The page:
Cheesepalooza: Gouda

This is the 7th month of the worldwind Cheesepalooza challenge. February is getting down with washed curds.  This month we were asked to make a Havarti, Edam, Fontina or Gouda. I opted for the Dutch creamy and buttery Gouda cheese.

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If you want to see the whole process of making cheese, from flocculation to cutting the curd and releasing the whey, check out my earlier post. What sets this recipe apart is the washed curds technique. Once the curd has been cut there are a few techniques that allow you to get as much whey out of the curds. One way is to drain part of the whey, then add hot water to raise the temperature of the curds to a specified degree. Here we do this twice in a row, elevating the temperature again on the second wash.

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The brine recipe I got here. Once you are done brinning just put the brine in a thick freezer zip-lock bag and keep it in the freezer till you need it again. Keep in mind the liquid will not become soild so make use it is place somewhere it will stay upright.

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This Gouda was inspired by this recipe but I modified the last bit. There are lots of conflicting opinions when it comes to the drying and aging part. I opted for a shorter drying time of 7 days instead of 21. I think the later is too much and would make the cheese to dry. I waxed it at 7 days and it has now been aging in the fridge for 1 month.

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Gouda

Recipe Type: Cheese and Dairy
Author: Home Cheese Making by Ricki Carroll
Serves: 1 pound
Ingredients
  • 1 gallon whole milk
  • 2 ounces mesophilic starter culture
  • 1/4 teaspoon calcium chloride diluted in 1/4 cup cool water
  • 1/4 teaspoon liquid rennet diluted in 1/4 cup cool water
  • ½ gallon water
  • 1 pounds cheese salt
  • ½ tablespoon calcium chloride
  • ½ teaspoon vinegar
Instructions
  1. Heat the milk to 90 degrees. Add the culture and mix well. Cover and allow the milk to ripen for 10 minutes.
  2. Add diluted calcium chloride and mix for 30 seconds.
  3. Add the diluted rennet and stir gently with an up-and-down motion for 1 minute.
  4. Cover and let the milk set at 90 degrees for 1 hour, or until the curds give a clean break.
  5. Toward the end of the hour, start heating your pot of water.
  6. Cut the curd into 1/2-inch cubes. Let them set for 10 minutes.
  7. Drain off one-third of the whey.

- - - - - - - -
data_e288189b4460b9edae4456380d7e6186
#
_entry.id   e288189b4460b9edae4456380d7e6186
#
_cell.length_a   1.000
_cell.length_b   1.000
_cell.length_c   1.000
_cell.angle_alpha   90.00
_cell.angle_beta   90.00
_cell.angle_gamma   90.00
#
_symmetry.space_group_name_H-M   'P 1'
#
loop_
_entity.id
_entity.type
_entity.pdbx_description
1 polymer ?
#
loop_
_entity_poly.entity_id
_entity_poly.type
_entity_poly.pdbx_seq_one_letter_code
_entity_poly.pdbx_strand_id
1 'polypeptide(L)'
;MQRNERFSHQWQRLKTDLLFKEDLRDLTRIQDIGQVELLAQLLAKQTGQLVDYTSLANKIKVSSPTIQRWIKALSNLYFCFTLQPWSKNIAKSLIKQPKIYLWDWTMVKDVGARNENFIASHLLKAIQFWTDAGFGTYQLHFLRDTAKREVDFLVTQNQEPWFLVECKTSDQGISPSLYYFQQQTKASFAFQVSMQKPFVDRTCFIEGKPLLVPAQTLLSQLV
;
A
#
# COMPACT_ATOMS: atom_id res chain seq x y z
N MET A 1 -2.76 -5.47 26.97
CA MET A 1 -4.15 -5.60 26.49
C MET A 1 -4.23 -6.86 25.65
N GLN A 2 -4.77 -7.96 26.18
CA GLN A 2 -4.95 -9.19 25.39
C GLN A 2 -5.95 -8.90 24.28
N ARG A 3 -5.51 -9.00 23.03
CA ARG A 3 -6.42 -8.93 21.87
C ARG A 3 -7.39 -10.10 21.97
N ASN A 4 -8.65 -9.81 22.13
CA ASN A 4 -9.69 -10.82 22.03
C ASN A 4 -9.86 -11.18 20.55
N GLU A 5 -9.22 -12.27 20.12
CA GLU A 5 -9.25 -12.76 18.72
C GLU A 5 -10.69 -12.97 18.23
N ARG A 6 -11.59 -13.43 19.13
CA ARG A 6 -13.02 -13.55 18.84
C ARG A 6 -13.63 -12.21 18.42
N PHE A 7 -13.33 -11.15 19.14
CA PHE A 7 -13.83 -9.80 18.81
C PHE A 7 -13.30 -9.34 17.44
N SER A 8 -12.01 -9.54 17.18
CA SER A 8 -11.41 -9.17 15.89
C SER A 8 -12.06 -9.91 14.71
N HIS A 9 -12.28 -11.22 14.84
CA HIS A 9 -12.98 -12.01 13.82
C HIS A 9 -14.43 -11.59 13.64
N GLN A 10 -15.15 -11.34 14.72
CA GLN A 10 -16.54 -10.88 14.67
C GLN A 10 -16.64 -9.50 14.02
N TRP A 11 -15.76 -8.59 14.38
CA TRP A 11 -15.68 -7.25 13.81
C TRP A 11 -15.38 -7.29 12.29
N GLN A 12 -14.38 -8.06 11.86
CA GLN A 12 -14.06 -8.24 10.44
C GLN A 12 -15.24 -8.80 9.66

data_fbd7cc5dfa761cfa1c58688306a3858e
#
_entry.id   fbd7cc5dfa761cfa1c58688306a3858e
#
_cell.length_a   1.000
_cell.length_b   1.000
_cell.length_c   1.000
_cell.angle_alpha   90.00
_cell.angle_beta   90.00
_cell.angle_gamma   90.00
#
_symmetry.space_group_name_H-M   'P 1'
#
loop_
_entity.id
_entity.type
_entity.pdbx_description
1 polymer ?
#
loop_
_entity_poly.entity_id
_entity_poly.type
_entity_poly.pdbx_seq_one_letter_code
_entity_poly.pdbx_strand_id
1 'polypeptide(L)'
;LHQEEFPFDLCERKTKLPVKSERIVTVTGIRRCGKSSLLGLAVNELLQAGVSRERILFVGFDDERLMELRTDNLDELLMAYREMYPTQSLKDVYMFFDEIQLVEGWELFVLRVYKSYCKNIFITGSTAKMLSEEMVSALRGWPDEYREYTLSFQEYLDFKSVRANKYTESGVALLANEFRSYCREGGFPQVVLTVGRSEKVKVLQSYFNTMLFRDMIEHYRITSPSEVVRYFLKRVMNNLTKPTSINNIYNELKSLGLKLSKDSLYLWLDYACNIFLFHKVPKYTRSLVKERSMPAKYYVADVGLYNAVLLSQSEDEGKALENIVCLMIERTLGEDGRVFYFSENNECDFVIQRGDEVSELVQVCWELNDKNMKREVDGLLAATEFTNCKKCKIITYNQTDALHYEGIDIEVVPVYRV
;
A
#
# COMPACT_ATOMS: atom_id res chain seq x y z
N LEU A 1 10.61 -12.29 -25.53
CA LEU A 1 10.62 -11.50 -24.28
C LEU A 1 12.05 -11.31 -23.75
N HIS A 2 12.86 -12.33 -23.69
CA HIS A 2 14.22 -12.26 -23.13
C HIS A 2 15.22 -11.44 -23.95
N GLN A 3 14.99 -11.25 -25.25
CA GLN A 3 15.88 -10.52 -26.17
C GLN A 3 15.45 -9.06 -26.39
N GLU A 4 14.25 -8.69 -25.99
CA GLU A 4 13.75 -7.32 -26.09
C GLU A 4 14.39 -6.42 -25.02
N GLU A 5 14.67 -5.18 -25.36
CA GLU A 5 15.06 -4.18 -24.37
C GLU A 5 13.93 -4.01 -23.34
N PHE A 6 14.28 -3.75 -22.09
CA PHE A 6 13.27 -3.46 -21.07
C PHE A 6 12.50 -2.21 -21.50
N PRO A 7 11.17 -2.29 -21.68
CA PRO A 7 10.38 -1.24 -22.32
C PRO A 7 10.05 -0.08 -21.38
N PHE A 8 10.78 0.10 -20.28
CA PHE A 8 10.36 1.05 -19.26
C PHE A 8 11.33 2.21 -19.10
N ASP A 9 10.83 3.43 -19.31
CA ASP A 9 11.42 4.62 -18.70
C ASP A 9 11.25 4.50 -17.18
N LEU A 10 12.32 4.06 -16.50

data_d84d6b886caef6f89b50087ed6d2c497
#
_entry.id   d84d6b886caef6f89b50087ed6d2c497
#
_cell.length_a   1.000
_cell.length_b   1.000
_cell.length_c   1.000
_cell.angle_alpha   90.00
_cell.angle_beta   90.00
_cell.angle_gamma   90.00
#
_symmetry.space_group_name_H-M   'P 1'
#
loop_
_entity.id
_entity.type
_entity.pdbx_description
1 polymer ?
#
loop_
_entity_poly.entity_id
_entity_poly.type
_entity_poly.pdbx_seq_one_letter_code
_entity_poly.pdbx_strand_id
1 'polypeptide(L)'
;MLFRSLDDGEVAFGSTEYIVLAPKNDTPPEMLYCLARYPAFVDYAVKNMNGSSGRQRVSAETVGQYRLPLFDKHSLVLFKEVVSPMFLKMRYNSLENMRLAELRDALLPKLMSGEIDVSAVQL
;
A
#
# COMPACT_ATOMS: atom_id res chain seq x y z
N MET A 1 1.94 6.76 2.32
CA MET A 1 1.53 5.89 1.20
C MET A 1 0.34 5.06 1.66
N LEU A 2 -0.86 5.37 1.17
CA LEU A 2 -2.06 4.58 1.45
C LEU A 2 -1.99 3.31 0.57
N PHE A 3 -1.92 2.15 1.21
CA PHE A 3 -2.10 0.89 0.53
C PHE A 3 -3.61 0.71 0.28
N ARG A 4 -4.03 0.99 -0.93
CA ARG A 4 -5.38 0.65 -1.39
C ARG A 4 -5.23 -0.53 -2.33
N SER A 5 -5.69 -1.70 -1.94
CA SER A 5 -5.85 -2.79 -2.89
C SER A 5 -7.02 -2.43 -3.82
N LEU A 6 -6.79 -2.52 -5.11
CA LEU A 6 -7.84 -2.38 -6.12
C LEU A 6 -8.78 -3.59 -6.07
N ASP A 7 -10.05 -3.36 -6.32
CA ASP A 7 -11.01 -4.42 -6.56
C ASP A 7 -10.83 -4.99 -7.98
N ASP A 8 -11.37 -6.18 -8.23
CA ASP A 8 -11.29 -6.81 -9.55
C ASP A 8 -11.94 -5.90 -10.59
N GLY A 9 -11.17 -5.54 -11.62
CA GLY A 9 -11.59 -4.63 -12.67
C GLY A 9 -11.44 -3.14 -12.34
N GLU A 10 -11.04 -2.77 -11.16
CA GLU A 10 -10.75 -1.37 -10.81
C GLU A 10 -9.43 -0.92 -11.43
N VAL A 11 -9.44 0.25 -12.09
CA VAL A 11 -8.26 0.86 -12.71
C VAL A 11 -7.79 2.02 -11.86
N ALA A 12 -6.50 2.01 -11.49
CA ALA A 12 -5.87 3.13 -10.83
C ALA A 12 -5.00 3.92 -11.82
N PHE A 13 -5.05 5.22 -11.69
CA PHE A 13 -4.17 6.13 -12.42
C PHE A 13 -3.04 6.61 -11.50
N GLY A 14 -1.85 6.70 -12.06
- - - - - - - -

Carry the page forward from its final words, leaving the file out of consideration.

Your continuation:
8. Stirring continuously, slowly add just enough 175 degree water to raise the temperature of the curd to 92 degrees.
  9. Let the curd settle again for 10 minutes. Drain off the whey to the level of the curd.
  10. Once again, while stirring constantly, slowly add just enough 175 degree water to bring the temperature of the curd to 100 degrees. Keep the curd at 100 degrees for 15 minutes, stirring often to keep the curds from matting.
  11. Allow the curds to set for 30 minutes. Pour off remaining whey.
  12. Quickly place the warm curds in a 1-pound cheese mold lined with cheesecloth, breaking them as little as possible. Press at 20 pounds of pressure for 20 minutes.
  13. Remove the cheese from the mold and gently peel away the cheesecloth. Turn over the cheese, re-dress it, and press at 40 pounds of pressure for 20 minutes.
  14. Repeat the process (turn over the cheese, re-dress it) but press at 50 pounds of pressure for 8 hours. Remove from the press delicately.
  15. Make a brine using 1 pound of cheese salt stired until disolved. Mix in calcium chloride and vinegar.
  16. Soak the cheese in the brine in the refrigerator, 3 hours per pound of cheese. Flip it every 45 minutes. Remove the cheese from the brine and pat dry.
  17. Air dry in the fridge on a matt for 7 days.
  18. Wax the cheese. Age it at 50 degrees for 3-4 months, turning it 3 or 4 times a week.

 

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What do you do when a cheese recipe says to age your cheese in a cheese cave at say 50 F with an 80% humidity index….but without the cheese cave? Get an air tight container, put a couple of chopsticks on the bottom, place your cheese on top so air can pass underneath it. The cheese should take about 40% of the space. Ball up a wet paper towel in the opposite corner of the container. Keep an eye on the humidity level with a hygrometer. If you are air drying a cheese and it starts to crack you can place it in this type of container for a few days: by equalizing the humidity inside and out the cracks will heal.

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I’ll be out for next month’s challenge but will be back in 2 months for Brie or Camembert!

If you want to learn more about cheese making check out my past posts on

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